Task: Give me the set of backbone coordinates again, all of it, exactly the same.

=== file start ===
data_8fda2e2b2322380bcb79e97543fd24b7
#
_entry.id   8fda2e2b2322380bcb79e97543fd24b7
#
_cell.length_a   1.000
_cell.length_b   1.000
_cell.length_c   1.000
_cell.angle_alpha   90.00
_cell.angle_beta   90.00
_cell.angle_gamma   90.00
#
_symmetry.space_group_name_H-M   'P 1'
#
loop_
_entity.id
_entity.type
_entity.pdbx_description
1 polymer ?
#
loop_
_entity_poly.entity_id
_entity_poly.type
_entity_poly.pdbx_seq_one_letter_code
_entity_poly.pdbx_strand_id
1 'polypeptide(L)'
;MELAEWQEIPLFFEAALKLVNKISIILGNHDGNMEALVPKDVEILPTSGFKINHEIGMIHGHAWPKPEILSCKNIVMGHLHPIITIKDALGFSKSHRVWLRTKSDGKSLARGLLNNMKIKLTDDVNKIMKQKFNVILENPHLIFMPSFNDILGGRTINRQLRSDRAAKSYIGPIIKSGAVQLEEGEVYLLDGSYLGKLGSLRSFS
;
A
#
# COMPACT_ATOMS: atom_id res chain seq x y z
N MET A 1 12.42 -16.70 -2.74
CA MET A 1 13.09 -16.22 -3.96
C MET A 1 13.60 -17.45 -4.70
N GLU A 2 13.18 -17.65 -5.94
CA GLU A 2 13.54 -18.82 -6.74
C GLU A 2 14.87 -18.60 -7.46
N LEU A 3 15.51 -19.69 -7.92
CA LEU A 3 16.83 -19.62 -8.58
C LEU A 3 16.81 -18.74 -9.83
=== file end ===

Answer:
data_8fda2e2b2322380bcb79e97543fd24b7
#
_entry.id   8fda2e2b2322380bcb79e97543fd24b7
#
_cell.length_a   1.000
_cell.length_b   1.000
_cell.length_c   1.000
_cell.angle_alpha   90.00
_cell.angle_beta   90.00
_cell.angle_gamma   90.00
#
_symmetry.space_group_name_H-M   'P 1'
#
loop_
_entity.id
_entity.type
_entity.pdbx_description
1 polymer ?
#
loop_
_entity_poly.entity_id
_entity_poly.type
_entity_poly.pdbx_seq_one_letter_code
_entity_poly.pdbx_strand_id
1 'polypeptide(L)'
;MELAEWQEIPLFFEAALKLVNKISIILGNHDGNMEALVPKDVEILPTSGFKINHEIGMIHGHAWPKPEILSCKNIVMGHLHPIITIKDALGFSKSHRVWLRTKSDGKSLARGLLNNMKIKLTDDVNKIMKQKFNVILENPHLIFMPSFNDILGGRTINRQLRSDRAAKSYIGPIIKSGAVQLEEGEVYLLDGSYLGKLGSLRSFS
;
A
#
# COMPACT_ATOMS: atom_id res chain seq x y z
N MET A 1 12.42 -16.70 -2.74
CA MET A 1 13.09 -16.22 -3.96
C MET A 1 13.60 -17.45 -4.70
N GLU A 2 13.18 -17.65 -5.94
CA GLU A 2 13.54 -18.82 -6.74
C GLU A 2 14.87 -18.60 -7.46
N LEU A 3 15.51 -19.69 -7.92
CA LEU A 3 16.83 -19.62 -8.58
C LEU A 3 16.81 -18.74 -9.83